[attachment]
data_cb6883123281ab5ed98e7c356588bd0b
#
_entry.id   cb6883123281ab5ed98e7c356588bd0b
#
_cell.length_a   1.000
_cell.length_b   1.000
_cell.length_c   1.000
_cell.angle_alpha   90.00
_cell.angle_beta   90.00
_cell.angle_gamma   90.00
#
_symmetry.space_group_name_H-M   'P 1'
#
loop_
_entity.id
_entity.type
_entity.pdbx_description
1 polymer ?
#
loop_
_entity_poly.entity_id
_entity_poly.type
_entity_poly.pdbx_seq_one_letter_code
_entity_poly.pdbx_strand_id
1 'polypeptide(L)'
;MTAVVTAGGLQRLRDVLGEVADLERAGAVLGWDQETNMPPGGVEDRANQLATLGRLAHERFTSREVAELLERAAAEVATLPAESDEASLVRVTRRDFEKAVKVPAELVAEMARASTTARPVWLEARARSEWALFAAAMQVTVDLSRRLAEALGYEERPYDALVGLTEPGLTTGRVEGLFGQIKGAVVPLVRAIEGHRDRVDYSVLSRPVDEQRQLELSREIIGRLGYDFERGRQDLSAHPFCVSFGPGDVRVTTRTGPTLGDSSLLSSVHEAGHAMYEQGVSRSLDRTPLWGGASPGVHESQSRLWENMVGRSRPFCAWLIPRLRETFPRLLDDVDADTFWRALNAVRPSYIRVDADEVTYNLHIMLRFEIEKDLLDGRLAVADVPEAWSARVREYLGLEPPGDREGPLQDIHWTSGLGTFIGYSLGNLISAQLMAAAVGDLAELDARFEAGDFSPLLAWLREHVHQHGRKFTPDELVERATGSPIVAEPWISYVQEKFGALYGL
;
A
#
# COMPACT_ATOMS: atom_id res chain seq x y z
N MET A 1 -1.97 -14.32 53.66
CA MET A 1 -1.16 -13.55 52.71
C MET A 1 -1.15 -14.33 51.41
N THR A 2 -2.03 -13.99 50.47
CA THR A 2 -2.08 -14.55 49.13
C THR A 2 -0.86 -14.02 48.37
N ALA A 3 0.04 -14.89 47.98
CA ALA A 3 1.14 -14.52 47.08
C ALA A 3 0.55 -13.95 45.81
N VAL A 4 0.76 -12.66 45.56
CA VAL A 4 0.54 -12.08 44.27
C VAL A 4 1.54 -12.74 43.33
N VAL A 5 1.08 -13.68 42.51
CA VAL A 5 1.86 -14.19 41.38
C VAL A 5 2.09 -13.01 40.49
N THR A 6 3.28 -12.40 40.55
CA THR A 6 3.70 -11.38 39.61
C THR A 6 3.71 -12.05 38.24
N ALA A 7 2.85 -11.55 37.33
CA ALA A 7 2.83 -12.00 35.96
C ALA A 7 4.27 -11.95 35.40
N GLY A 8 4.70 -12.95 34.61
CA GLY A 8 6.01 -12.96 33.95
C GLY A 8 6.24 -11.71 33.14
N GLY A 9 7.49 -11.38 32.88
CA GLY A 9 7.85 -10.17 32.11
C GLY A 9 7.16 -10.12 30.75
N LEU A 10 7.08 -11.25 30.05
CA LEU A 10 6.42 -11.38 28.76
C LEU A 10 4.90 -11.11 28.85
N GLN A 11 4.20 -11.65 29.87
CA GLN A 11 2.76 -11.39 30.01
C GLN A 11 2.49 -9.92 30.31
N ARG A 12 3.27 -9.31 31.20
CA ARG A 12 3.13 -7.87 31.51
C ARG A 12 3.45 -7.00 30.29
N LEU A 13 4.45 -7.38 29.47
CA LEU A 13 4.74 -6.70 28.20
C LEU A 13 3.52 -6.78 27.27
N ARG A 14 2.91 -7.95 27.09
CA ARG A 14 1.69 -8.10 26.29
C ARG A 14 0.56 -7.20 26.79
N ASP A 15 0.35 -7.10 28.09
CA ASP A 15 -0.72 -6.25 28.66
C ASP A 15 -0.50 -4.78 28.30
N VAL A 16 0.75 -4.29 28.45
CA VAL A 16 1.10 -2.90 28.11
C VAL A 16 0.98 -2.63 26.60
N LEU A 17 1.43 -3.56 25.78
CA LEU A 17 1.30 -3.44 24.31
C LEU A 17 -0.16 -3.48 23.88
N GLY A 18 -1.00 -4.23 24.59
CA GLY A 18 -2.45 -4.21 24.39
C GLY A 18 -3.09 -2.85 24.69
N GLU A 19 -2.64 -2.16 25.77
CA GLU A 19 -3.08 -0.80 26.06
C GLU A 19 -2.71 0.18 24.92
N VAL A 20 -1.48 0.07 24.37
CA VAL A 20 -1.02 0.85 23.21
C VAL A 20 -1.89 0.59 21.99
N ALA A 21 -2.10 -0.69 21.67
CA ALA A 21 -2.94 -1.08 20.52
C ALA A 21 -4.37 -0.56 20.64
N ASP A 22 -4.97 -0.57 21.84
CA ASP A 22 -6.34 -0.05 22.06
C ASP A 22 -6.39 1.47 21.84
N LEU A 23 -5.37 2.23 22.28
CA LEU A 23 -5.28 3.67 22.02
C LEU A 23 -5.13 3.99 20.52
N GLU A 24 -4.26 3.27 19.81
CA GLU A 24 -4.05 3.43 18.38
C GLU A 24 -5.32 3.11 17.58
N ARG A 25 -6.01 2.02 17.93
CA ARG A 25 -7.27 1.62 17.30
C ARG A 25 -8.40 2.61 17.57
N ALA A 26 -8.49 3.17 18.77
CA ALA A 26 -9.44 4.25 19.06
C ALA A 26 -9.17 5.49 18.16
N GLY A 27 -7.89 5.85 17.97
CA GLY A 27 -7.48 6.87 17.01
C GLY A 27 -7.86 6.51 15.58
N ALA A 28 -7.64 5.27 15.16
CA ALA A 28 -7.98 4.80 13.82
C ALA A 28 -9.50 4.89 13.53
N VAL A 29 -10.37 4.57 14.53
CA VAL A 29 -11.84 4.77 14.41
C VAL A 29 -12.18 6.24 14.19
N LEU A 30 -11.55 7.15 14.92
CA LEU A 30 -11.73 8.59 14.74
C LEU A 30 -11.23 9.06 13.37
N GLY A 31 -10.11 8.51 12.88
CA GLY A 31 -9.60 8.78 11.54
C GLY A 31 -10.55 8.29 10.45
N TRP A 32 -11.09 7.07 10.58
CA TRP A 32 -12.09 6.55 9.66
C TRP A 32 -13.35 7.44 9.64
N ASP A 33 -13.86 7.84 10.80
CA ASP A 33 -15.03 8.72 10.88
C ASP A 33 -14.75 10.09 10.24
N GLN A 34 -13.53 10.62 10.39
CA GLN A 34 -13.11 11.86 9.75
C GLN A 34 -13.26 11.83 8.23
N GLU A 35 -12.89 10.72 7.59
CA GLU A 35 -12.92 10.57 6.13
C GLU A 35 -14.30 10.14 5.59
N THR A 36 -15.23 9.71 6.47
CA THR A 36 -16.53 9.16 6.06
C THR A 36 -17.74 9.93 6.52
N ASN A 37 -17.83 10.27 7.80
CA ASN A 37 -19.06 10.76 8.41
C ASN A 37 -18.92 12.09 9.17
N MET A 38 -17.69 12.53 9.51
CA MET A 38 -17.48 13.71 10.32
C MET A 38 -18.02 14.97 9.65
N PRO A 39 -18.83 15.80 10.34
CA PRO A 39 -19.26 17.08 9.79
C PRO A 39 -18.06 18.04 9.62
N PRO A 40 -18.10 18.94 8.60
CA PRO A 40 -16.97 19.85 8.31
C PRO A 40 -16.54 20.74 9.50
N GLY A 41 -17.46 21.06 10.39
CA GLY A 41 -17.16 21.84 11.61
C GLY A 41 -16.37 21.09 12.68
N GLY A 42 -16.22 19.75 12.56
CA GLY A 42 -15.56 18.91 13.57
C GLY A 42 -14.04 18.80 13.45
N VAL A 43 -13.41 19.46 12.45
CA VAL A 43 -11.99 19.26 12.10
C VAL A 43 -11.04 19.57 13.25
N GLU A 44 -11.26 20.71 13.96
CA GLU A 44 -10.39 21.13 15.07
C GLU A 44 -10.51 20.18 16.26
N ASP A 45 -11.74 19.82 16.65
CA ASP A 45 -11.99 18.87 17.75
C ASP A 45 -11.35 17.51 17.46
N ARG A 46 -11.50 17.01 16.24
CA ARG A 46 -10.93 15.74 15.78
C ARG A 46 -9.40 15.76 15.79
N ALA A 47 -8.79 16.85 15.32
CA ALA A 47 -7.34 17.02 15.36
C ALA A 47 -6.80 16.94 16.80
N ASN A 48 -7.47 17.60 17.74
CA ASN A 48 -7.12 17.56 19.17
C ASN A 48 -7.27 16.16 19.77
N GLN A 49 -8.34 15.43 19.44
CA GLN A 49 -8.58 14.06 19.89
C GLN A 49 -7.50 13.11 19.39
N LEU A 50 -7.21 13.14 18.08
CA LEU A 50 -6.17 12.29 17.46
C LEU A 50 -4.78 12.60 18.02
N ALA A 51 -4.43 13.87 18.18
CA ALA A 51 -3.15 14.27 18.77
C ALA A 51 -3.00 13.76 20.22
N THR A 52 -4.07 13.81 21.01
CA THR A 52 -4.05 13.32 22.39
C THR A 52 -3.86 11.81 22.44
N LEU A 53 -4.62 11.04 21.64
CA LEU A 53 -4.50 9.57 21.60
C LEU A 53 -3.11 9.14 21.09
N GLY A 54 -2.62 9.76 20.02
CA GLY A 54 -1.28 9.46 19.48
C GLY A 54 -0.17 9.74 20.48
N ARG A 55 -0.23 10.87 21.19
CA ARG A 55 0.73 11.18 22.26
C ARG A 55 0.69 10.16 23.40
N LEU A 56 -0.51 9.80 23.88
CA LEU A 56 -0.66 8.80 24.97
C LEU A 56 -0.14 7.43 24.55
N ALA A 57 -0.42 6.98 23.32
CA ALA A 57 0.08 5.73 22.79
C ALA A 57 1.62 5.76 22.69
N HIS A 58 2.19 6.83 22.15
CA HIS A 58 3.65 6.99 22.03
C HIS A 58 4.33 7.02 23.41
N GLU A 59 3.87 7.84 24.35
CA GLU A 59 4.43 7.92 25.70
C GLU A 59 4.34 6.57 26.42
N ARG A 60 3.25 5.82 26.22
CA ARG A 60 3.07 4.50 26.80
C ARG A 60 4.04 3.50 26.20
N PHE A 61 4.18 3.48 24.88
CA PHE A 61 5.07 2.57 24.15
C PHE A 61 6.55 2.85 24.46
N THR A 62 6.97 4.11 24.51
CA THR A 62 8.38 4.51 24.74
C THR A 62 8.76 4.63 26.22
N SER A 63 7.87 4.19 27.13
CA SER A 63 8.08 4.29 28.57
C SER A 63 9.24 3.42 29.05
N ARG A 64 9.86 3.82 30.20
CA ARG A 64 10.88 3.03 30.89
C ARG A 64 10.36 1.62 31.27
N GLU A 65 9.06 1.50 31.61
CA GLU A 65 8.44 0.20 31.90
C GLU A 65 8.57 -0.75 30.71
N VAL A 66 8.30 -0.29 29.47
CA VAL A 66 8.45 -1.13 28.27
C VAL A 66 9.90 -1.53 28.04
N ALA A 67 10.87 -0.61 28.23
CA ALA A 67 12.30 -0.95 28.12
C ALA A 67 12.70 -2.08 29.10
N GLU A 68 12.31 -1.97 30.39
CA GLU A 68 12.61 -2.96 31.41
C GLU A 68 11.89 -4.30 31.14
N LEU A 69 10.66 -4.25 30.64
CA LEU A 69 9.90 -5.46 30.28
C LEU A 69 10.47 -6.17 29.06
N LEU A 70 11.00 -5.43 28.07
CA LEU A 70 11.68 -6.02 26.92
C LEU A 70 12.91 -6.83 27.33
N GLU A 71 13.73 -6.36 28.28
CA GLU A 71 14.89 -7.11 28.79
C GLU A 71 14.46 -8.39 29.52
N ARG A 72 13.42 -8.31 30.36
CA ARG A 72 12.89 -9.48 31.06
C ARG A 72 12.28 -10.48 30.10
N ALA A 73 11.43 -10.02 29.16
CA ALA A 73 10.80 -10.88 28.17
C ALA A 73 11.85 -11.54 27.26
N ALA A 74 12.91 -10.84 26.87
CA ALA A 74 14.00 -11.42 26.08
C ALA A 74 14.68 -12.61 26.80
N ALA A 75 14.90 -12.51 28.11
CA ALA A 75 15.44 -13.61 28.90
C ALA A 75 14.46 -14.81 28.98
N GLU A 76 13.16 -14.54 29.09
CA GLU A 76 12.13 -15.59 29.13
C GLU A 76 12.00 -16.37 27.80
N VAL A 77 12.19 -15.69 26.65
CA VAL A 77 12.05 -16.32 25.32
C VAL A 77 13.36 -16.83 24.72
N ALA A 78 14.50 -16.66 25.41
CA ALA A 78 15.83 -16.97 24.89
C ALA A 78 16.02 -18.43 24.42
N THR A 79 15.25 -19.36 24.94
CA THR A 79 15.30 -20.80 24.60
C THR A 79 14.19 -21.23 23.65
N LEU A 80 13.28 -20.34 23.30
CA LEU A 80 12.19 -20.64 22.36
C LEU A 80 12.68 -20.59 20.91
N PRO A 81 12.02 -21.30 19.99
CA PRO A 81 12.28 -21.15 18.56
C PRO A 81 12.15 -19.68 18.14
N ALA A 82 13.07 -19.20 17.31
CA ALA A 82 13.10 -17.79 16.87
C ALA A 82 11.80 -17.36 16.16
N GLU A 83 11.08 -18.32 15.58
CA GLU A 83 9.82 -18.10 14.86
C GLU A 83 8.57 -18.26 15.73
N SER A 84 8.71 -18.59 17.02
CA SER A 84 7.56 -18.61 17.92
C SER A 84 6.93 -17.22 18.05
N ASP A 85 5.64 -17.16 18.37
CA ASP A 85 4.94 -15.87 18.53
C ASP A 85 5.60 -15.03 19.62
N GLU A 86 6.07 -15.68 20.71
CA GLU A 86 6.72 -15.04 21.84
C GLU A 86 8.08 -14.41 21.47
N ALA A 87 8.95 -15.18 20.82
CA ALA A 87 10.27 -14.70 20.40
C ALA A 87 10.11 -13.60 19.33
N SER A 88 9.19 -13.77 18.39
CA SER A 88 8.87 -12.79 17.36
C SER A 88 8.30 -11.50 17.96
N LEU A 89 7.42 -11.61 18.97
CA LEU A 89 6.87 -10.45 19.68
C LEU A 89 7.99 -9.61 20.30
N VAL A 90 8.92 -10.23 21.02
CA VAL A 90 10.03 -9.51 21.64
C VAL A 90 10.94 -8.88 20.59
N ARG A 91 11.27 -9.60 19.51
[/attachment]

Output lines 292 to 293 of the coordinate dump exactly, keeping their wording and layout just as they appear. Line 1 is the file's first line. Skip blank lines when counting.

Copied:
N SER A 88 9.19 -13.77 18.39
CA SER A 88 8.87 -12.79 17.36